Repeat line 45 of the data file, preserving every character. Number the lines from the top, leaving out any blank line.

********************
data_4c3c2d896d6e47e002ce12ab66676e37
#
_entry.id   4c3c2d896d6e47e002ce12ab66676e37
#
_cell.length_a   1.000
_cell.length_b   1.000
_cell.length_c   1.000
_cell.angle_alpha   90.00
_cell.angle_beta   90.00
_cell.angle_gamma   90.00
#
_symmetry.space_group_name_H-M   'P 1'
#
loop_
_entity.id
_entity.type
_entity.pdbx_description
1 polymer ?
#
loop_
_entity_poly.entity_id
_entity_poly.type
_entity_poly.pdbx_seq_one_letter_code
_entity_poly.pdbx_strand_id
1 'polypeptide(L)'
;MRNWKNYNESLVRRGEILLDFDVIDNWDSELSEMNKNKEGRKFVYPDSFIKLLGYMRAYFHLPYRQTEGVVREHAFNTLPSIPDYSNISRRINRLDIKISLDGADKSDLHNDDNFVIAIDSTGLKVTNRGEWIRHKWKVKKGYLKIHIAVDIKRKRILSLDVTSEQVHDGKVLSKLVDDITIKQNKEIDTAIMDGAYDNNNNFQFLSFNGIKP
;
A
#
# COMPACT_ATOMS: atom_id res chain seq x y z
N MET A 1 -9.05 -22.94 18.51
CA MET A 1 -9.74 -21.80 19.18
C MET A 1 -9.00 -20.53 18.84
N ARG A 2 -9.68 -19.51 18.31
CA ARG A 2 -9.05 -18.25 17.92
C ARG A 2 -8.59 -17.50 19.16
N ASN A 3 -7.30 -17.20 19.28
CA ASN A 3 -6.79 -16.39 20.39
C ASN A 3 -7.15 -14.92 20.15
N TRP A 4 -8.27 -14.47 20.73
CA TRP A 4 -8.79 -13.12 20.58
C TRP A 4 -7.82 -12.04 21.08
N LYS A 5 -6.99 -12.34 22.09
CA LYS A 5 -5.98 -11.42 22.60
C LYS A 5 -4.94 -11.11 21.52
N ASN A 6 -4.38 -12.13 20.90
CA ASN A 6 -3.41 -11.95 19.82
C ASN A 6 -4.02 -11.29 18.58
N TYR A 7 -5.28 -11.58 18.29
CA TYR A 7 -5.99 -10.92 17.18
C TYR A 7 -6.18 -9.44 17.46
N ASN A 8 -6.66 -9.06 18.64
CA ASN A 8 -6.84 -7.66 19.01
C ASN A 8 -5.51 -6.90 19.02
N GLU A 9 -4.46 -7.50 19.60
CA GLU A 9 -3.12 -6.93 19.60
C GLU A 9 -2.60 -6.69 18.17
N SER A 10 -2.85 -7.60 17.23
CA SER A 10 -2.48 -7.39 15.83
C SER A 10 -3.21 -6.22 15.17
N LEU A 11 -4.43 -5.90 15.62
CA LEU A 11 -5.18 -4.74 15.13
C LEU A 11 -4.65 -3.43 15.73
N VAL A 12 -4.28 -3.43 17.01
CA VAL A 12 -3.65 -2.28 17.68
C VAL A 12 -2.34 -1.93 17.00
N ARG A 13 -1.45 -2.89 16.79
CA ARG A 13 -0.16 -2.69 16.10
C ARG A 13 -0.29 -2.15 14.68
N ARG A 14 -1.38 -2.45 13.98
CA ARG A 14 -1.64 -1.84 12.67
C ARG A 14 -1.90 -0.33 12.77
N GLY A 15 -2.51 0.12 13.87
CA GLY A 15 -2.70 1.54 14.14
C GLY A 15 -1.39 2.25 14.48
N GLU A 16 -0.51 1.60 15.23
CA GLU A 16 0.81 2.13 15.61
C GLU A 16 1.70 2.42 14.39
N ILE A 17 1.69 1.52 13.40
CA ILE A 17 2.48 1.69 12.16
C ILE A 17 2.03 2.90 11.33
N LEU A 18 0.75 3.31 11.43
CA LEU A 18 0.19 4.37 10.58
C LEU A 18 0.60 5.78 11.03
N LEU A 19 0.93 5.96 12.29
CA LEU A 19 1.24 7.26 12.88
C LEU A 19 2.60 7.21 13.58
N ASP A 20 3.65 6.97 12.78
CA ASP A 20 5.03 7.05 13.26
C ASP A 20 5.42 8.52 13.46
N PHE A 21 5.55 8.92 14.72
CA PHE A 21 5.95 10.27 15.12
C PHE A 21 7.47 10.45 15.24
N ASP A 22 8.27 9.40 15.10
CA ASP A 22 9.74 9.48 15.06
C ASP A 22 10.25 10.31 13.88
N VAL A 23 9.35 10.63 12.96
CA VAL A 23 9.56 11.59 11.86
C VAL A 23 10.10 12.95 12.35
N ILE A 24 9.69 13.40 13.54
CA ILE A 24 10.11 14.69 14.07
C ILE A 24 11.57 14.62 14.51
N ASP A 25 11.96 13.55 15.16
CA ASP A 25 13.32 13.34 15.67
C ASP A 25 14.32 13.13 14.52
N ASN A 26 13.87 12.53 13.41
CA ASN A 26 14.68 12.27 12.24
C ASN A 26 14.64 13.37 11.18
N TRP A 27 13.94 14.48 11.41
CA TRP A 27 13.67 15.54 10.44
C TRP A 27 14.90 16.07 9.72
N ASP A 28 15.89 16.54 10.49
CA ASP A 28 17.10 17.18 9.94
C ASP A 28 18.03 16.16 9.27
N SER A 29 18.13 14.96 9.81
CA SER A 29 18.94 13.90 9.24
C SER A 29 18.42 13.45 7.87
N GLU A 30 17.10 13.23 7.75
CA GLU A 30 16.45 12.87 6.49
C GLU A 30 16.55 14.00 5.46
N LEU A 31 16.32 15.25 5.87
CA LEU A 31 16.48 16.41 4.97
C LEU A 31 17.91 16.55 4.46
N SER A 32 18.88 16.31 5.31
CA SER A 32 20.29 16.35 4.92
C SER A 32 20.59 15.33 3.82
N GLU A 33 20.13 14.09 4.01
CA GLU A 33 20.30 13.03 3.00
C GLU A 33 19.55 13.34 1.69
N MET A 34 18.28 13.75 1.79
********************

C LYS A 5 -4.94 -11.11 21.52